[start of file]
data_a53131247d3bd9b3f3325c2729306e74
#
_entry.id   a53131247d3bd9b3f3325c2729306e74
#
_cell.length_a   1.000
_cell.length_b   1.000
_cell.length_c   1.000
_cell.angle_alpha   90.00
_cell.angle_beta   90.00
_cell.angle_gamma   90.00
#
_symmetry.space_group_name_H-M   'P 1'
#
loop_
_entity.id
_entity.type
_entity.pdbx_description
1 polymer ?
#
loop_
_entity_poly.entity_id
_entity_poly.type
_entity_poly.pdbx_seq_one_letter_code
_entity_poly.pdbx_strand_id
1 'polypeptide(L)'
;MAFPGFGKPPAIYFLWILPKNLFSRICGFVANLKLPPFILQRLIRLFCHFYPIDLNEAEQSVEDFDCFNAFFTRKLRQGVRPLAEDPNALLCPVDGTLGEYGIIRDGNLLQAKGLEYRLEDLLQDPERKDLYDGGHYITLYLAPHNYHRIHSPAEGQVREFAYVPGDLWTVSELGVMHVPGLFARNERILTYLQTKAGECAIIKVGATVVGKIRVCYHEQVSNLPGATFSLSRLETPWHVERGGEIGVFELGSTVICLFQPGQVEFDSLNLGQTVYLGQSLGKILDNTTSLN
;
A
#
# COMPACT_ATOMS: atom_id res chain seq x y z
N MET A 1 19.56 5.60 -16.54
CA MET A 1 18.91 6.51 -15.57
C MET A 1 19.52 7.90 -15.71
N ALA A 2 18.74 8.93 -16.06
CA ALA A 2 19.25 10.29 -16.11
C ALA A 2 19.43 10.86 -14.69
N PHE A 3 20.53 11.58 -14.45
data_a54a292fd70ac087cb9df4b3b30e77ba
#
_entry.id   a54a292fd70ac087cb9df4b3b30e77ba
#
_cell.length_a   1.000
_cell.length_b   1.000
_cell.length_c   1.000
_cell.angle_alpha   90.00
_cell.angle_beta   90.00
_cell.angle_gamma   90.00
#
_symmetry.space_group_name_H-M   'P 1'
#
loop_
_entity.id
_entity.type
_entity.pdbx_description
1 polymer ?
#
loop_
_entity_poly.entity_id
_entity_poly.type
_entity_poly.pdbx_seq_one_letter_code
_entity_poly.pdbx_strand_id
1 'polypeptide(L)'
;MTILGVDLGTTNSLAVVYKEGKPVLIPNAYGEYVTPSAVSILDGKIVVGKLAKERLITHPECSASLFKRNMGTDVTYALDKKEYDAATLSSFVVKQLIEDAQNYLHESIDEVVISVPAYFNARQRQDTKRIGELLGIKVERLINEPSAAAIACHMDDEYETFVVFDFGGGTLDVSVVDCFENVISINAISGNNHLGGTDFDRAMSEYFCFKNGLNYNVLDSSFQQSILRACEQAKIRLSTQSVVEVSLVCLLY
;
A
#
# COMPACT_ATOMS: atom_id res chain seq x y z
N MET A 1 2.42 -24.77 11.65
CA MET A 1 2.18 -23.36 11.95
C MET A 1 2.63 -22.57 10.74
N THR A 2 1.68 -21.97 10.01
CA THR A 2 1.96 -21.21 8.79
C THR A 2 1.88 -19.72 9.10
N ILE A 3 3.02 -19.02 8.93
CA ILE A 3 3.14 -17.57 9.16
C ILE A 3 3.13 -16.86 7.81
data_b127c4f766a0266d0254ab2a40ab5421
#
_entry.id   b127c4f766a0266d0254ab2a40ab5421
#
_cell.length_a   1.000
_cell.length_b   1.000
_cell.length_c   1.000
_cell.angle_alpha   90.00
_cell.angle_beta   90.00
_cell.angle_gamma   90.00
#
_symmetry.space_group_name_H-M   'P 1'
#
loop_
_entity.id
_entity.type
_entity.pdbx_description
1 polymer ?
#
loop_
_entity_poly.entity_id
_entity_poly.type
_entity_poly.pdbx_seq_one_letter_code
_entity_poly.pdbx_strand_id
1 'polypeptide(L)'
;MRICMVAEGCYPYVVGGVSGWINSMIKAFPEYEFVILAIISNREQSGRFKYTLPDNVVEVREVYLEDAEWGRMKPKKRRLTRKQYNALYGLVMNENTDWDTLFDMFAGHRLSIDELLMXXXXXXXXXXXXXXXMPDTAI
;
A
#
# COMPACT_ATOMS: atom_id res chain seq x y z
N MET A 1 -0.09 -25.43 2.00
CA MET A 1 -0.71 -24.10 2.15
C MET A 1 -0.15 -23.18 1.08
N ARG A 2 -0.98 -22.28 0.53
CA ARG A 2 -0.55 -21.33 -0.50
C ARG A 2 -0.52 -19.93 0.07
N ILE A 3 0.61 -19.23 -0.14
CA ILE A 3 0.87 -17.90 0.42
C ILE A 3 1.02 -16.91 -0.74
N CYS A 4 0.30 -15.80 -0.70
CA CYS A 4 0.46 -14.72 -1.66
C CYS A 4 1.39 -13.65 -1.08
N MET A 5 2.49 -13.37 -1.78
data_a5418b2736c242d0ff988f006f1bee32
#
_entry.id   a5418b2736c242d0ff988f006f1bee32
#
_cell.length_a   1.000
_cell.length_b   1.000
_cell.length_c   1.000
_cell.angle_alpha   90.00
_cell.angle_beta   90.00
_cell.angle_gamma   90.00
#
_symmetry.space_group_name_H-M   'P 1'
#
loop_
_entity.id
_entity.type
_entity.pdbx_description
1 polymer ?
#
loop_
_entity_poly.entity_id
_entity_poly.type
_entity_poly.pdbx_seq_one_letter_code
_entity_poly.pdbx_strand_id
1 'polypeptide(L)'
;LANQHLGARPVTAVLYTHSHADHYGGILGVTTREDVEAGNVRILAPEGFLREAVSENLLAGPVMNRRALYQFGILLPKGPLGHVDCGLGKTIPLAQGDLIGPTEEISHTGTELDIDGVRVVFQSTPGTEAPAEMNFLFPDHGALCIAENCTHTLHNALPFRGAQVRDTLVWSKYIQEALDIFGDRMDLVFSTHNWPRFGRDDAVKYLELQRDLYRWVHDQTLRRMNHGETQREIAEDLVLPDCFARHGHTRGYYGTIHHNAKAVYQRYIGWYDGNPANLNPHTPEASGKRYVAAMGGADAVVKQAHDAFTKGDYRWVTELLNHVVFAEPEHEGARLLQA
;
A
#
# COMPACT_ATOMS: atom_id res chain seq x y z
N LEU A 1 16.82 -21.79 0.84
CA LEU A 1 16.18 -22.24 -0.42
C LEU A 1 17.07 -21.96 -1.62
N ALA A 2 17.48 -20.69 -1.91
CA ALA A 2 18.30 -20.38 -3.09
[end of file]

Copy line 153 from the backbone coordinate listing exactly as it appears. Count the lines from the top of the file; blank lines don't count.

N ALA A 2 17.48 -20.69 -1.91